- A baby showed signs of smallpox vaccine virus exposure
after being breastfed by the wife of a US soldier given the jab.
- The unusual case - which happened in May 2003 - was confirmed
in a report by the US Centers for Disease Control.
- The unnamed soldier had a "major reaction"
to the vaccine - but continued to sleep with his wife, who carried on breastfeeding
- The US launched a vaccination programme despite fears
over side effects.
- The smallpox vaccine contains a live virus, which means
there is the potential for it to spread to others.
- It is not the smallpox virus itself, but another related
virus called vaccinia, which causes a much milder version of the illness.
- Although it is not contagious in the same way as influenza
or a cold, normally the sore that forms at the vaccination site is covered
and those given the vaccine warned about the potential for the virus to
spread by contact with it.
- Tongue sores
- The solider's wife developed sores near her nipples approximately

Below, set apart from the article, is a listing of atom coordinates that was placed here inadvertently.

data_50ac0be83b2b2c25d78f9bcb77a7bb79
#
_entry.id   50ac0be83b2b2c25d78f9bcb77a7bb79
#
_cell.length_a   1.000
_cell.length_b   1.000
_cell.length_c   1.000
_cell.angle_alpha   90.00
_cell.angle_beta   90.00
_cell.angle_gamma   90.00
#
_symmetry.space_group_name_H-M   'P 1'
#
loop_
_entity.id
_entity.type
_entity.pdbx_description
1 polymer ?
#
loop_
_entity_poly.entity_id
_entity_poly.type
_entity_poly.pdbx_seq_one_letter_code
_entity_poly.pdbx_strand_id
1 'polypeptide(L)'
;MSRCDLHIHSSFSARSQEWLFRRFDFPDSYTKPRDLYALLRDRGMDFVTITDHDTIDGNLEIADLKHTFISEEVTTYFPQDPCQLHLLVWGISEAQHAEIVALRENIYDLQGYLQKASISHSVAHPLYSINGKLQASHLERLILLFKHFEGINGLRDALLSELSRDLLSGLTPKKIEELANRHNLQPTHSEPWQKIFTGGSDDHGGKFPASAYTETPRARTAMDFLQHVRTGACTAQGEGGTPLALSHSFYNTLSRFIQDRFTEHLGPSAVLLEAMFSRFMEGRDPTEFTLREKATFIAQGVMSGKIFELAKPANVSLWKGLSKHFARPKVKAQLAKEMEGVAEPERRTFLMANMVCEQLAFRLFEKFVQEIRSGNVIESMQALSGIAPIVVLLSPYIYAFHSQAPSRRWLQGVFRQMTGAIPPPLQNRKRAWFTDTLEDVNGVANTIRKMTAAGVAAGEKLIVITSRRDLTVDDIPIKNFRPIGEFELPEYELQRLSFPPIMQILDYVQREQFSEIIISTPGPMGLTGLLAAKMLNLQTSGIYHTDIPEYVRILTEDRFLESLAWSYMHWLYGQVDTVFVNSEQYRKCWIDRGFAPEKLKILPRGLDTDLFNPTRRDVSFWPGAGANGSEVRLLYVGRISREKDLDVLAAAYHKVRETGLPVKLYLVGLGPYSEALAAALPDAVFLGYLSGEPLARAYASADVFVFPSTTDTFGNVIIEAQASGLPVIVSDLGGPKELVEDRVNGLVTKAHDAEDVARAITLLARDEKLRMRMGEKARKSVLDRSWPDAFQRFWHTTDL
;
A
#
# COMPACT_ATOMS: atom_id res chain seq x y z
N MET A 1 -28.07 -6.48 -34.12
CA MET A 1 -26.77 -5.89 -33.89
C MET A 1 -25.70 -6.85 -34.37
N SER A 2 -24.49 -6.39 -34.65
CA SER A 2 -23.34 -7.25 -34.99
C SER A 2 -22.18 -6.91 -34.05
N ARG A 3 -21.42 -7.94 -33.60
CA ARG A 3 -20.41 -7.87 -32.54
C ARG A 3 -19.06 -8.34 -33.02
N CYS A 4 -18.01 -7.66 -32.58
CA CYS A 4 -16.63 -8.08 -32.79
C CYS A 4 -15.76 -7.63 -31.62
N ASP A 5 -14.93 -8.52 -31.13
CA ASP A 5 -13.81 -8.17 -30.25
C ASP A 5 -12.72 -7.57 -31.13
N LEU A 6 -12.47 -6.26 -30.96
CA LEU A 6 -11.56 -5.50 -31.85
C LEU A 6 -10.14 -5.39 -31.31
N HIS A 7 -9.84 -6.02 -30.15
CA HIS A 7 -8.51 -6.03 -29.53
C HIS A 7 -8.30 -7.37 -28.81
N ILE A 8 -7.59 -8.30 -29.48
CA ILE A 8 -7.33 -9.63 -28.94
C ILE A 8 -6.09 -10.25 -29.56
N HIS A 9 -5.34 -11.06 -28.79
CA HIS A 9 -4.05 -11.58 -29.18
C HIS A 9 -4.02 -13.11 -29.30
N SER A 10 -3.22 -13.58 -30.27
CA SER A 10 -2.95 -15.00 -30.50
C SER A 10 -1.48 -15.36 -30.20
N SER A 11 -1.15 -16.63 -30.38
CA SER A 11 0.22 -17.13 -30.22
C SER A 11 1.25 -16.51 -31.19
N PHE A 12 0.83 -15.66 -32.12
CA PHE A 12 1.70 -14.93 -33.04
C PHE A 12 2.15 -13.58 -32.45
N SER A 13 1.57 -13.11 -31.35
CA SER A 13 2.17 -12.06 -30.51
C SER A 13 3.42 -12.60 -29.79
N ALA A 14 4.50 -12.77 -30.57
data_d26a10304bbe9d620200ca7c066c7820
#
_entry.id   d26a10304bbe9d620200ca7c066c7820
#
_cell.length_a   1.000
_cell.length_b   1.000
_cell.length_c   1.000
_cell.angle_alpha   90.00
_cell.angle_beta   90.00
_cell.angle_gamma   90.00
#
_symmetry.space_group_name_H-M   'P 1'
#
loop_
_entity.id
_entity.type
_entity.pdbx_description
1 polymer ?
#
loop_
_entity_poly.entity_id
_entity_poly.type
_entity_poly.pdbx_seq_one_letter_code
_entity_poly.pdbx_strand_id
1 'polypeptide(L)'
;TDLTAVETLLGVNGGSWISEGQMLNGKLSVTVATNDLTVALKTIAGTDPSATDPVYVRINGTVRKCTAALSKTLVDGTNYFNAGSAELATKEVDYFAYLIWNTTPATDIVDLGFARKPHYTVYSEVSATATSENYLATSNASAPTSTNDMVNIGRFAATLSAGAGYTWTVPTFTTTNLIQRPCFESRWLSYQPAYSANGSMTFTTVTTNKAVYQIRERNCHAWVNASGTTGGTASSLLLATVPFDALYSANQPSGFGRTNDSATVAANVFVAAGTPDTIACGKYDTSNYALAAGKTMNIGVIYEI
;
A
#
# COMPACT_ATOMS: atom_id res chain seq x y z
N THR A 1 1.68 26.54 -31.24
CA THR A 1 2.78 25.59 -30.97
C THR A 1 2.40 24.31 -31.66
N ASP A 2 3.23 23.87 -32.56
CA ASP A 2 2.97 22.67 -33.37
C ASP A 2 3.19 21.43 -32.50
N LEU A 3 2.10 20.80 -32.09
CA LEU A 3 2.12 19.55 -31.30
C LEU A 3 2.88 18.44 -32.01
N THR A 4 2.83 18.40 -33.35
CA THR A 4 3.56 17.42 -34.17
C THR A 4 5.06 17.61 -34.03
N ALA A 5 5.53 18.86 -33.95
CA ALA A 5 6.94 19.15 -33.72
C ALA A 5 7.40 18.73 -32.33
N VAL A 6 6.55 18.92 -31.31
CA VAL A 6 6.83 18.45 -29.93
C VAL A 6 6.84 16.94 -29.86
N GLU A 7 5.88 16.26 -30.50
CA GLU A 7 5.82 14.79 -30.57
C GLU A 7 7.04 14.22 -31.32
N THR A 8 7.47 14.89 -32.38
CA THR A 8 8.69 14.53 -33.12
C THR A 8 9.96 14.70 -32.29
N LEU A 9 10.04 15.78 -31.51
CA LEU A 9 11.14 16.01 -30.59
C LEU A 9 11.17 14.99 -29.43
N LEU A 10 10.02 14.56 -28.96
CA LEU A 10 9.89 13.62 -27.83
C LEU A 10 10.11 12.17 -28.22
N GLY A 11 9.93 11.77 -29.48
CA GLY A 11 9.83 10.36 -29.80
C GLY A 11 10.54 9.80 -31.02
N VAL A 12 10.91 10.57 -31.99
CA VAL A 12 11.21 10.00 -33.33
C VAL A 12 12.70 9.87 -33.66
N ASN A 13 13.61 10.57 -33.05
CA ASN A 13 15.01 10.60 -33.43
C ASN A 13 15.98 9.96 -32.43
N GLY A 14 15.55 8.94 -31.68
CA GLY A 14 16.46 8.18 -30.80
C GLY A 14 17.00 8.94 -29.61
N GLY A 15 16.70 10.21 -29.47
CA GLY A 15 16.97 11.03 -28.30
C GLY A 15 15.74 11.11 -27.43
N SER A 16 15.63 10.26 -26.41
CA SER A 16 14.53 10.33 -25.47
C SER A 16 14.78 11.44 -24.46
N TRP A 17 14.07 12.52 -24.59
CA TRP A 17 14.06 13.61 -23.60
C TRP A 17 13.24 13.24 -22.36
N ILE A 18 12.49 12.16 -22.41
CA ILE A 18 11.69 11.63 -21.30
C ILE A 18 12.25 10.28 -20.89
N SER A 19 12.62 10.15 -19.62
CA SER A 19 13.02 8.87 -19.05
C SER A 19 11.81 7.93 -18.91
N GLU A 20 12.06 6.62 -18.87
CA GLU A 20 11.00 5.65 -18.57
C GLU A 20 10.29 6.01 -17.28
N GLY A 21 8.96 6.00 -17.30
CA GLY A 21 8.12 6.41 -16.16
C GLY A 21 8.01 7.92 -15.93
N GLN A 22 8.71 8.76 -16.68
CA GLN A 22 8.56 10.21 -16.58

a week after her husband was vaccinated.
- Two weeks later, sores appeared on the infant's face
and tongue. No information about its recovery was released by the CDC.
- The CDC report urged breast-feeding mothers living with
people vaccinated against smallpox to be aware of the potential risk to
- There have been 18 reported cases of the accidental transmission
of vaccinia since December 2002 - although this is the first reported "third
hand" passing of the virus.
- Vaccinated patients are told to wash their hands regularly
and limit contact with babies.
- The US smallpox vaccination programme is the most extensive
in the world, and was set up in response to the threat that the virus -
eradicated in its wild form in the 1970s - could be used in biological
warfare or terrorism.
- Approximately 500,000 key workers were to be offered
the jab initially - with plans to expand the programme later in 2003.
- However, a relatively high proportion of those given
smallpox vaccine will have severe reactions to the jab - and many experts
predicted that vaccinating so many people would inevitably lead to dozens
- © BBC MMIV